Pregnant women will have a harder time getting gas to relieve pain as hospitals suspend its use over concerns for the safety of midwives.
A hospital in Essex has become one of the last to ban pregnant women from inhaling nitrous oxide for fear that medical staff will be exposed to high levels for prolonged periods.
The tasteless, odorless gas has been used as a childbirth analgesic for over a century and became widely available to women during childbirth in the early 20th century. Although safe in small amounts, long-term exposure to unsafe levels can be dangerous, leading to infertility, vitamin B12 deficiency and nerve damage.
In January, Princess Alexandra Hospital in Harlow, Essex, suspended the use of the gas, depriving expectant mothers of vital pain relief like Amy Fantis.
Hairdresser Fantis told the Sunday Times that the gas withdrawal was causing her stress and labeled it “madness”.
“It’s not available to everyone and maybe I won’t make it. My birth may be just 40 minutes away. It’s stress you don’t need. I understand they have to keep midwives safe but just taking them out seems crazy. It is the poor mothers who are paying the price,” she said.
Other hospitals suspended gas
The gas, administered under the brand name Entonox, is mixed with oxygen and is more commonly known as gas and air. It is breathed in through a mask or mouthpiece when the contractions start and takes 15-20 seconds to work. While it doesn’t eliminate all the pain, it can help make it more bearable.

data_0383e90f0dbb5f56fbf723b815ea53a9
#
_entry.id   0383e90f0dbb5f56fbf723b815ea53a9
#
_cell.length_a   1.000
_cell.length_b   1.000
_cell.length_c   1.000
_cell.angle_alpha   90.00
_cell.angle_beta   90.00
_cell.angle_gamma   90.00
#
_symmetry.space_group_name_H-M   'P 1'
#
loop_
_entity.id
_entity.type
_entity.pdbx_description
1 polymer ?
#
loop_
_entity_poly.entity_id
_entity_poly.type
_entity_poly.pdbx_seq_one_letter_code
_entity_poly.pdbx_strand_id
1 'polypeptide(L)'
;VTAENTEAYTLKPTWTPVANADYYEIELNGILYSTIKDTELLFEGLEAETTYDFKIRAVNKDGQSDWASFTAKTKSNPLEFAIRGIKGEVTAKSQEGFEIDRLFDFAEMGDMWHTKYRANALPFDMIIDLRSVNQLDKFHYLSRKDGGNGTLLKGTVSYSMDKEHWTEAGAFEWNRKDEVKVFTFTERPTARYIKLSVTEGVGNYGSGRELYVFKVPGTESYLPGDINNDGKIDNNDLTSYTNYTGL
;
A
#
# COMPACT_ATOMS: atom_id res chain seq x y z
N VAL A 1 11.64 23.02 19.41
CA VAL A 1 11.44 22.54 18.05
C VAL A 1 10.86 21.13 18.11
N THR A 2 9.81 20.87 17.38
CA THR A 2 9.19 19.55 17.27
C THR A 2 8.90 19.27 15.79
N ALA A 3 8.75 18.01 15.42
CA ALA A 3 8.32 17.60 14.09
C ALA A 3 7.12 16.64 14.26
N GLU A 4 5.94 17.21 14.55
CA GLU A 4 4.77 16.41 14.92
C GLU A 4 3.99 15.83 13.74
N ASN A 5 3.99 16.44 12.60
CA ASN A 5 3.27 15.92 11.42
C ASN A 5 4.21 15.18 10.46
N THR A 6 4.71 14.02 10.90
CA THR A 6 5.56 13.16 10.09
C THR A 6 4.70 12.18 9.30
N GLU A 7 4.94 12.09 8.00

Alex Field, Division Director, Consultant Obstetrician and Gynaecologist, at Princess Alexandra Hospital NHS Trust, was quoted by The Guardian in late January as saying: “We have temporarily suspended the use of Entonox across the maternity unit to protect our midwives and doctors team.”
The hospital follows others in suspending gas amid discovery of nitrous oxide levels 50 times the safe limit, such as Watford General Hospital.
The Queen Elizabeth Hospital in King’s Lynn also experienced high levels of nitrous oxide due to poor ventilation in some rooms.
The findings come from a BBC investigation that found 11 notifications to the Health and Safety Executive, between August 2018 and December 2022, from seven NHS funds and one private hospital in relation to nitrous oxide – almost all related to maternity units.
Installation of air purifiers
Because nitrous oxide is heavier than air, it builds up in clouds, often at ground level, experts say. Midwives can be exposed to many hours of nitrous oxide-laden air in rooms with closed doors to ensure the mother’s privacy.
One way to bring it down is to install air purifiers, which is what Watford General has now done.
The Princesa Alexandra Hospital has also purchased machines, which absorb exhaled gas and transform it into nitrogen and oxygen, but there are only three available, the newspaper reported.
Ipswich Hospital restored gas after installing new ventilation units.
A spokesperson for NHS England said: “NHS England has been working with Trusts where gas and air supplies have been affected due to different and localized issues – this is not a widespread issue and patients should continue to access services as normal.” .
West Hertfordshire Hospitals NHS Trust Head Nurse Tracey Carter said: “Our maternity safety champions and property team have carefully monitored nitrous oxide levels since we became aware of the issue in October 2021. Our ownership means we cannot put a mechanical ventilation system in place, but we install machines that effectively remove residual anesthetic gas from delivery rooms to ensure the safety of patients and staff.”
BOC, which supplies nitrous oxide to Princess Alexandra Hospital, was contacted for comment.